Dialogue on Jazz
Written by: Tamara Arden
The platform opens a dialogue up to communicate on several topics surrounding local jazz music. Their aim is to bring a different feel to the conversation. Where do they stand? What do they contribute? Where are they heading? This year will be Joy of Jazz’s 17th year of celebrations.
The colloquium is an opportunity to network with individuals in the industry and facilitate an exchange of ideas surrounding their positioning. Opening the discussion, with a focus on the importance of the industry in South Africa, are the youth and their connection to the jazz culture and music we inhabit. There is talk of opening the arts up to the youth and allowing them to develop their skills within this specific sector instead of falling onto another path. There is encouragement from producers, artists and musicians to step towards the arts, however, where do the youth’s reservations lie? Will they make money from music? Who will represent or manage them? Where will they play? Who will take care of their talent?
Jazz has a stigma attached to it. Many of its listeners keep its truth alive, but others are unsure of where it sits as a listening tool. Is Jazz only found in dingy dark bars or on Sundays? Why is there a negative perception around its image and behaviour?
The genre of jazz was introduced late 19th century and was unaligned with a specific description. Its notes and brass sounds were unpredictable and desirable, but undefined. Nowadays we get so many ranges of jazz music; there is no need to label the sounds to a certain consumer. This is especially so with the running of Joy of Jazz. With busking and pop up performances ready to be presented and programmes introduced to spark enthusiasm and debate, Jazz in South Africa has embraced the varied consumer- the person who enjoys an array of bold, smooth or bluesy tones.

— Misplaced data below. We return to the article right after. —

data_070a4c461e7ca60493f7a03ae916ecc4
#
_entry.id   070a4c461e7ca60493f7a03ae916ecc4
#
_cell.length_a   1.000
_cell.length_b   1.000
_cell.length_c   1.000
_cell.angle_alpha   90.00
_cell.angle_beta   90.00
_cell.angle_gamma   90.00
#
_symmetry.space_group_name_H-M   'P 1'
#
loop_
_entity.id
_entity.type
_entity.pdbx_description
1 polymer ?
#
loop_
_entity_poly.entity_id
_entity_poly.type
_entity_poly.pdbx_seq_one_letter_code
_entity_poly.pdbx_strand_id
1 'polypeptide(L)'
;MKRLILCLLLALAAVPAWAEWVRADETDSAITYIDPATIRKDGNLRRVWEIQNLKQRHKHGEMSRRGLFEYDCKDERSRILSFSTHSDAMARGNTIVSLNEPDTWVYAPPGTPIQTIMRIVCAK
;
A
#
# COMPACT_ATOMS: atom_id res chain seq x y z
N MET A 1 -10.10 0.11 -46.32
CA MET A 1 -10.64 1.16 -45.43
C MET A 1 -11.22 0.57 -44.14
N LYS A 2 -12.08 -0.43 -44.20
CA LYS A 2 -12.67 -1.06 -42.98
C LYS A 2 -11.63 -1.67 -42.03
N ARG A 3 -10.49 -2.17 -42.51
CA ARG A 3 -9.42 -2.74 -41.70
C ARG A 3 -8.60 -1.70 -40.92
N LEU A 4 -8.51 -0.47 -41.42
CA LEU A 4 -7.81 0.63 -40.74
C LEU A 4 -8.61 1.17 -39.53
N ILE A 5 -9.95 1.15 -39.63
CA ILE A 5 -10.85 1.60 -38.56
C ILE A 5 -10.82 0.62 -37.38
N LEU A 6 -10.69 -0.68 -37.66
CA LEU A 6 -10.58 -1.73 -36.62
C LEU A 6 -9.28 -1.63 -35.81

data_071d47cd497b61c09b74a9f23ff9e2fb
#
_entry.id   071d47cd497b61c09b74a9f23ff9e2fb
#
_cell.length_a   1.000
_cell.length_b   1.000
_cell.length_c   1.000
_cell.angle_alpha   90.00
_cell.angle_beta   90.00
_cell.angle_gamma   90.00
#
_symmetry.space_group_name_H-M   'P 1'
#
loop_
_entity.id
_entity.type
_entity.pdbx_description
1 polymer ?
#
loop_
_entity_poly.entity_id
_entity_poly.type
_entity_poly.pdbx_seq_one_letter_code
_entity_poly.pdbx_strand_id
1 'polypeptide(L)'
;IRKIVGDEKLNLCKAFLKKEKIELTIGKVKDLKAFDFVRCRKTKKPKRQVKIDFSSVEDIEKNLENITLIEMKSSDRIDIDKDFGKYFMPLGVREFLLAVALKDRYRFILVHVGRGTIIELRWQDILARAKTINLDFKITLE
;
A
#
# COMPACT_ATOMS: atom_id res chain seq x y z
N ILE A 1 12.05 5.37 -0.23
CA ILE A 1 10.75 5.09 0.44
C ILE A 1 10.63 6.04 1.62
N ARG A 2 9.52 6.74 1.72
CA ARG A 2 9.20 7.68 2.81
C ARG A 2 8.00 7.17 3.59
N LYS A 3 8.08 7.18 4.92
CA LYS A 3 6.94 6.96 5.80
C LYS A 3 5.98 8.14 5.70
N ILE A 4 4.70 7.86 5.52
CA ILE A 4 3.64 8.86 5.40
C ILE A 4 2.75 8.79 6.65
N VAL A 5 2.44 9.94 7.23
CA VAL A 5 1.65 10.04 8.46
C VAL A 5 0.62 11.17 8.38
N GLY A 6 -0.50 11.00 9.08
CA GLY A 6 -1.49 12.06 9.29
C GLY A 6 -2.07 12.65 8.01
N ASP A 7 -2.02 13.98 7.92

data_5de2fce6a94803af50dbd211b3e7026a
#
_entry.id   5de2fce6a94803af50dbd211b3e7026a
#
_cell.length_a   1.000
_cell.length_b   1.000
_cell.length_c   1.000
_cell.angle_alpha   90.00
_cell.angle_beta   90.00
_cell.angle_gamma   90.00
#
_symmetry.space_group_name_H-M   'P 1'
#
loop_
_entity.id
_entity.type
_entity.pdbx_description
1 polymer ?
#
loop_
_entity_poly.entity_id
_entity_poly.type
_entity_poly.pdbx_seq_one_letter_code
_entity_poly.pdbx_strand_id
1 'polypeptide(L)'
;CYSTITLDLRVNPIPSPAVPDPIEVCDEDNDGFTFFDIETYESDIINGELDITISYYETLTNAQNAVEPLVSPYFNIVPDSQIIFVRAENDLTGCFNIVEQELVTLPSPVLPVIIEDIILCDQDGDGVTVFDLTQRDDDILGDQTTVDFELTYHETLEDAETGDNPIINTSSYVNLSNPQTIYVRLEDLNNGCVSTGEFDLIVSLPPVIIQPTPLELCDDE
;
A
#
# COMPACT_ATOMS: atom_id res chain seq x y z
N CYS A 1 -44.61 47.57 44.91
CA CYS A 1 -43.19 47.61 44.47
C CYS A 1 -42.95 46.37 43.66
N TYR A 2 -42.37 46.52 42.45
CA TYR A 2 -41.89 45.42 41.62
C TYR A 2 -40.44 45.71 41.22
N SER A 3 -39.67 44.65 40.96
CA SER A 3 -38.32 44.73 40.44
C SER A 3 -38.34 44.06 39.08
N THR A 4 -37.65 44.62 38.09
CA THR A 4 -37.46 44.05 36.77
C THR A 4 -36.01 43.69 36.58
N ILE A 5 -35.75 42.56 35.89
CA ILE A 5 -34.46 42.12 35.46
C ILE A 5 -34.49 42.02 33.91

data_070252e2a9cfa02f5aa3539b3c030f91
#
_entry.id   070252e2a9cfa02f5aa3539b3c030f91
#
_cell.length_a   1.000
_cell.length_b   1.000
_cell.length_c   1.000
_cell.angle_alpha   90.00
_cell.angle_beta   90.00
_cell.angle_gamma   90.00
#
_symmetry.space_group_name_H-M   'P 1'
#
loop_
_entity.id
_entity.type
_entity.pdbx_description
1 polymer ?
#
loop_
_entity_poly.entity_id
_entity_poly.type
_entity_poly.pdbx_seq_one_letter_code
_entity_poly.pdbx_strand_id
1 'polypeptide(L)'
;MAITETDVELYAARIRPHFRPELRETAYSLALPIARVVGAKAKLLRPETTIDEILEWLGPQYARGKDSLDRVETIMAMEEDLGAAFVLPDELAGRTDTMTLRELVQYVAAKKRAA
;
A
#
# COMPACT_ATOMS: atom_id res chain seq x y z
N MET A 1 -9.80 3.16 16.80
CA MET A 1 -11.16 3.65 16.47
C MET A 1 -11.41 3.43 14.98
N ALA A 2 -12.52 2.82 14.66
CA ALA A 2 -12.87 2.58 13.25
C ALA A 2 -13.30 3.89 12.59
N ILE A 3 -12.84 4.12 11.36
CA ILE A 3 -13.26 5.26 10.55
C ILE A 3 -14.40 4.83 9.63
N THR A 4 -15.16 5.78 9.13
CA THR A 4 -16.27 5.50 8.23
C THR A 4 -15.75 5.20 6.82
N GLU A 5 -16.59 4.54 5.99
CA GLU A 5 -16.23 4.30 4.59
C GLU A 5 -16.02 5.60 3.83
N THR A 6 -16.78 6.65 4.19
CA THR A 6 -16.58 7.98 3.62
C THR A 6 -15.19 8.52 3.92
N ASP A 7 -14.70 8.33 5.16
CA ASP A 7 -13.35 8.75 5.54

Our culture has its own momentum, but we need to know our consumers. What attracts them to this lifestyle of music? Jazz could be described as a niche market, but it certainly doesn’t behave like one. Johannesburg is finding new outlets to showcase the genre around the city. With an open mind, people will gravitate to its sound, especially so with the cross pollination of sub-genres. In South Africa, we are faced with merging lounge and reversion jazz with house beats to make the appeal more diverse. It’s possible with the attractive nature of our comfort in the music we know, that we can establish a bigger community. It could start with an embrace of house combined with jazz and the listeners would be more open to pure jazz when welcomed in. Original compositions are ideal, but we also need to see the value in original compositions being remixed into other tracks. Musicians and DJS both have the responsibility to produce the sound, but are we willing to be open minded about what they putting out?
Everyone has a story to tell. Are we listening?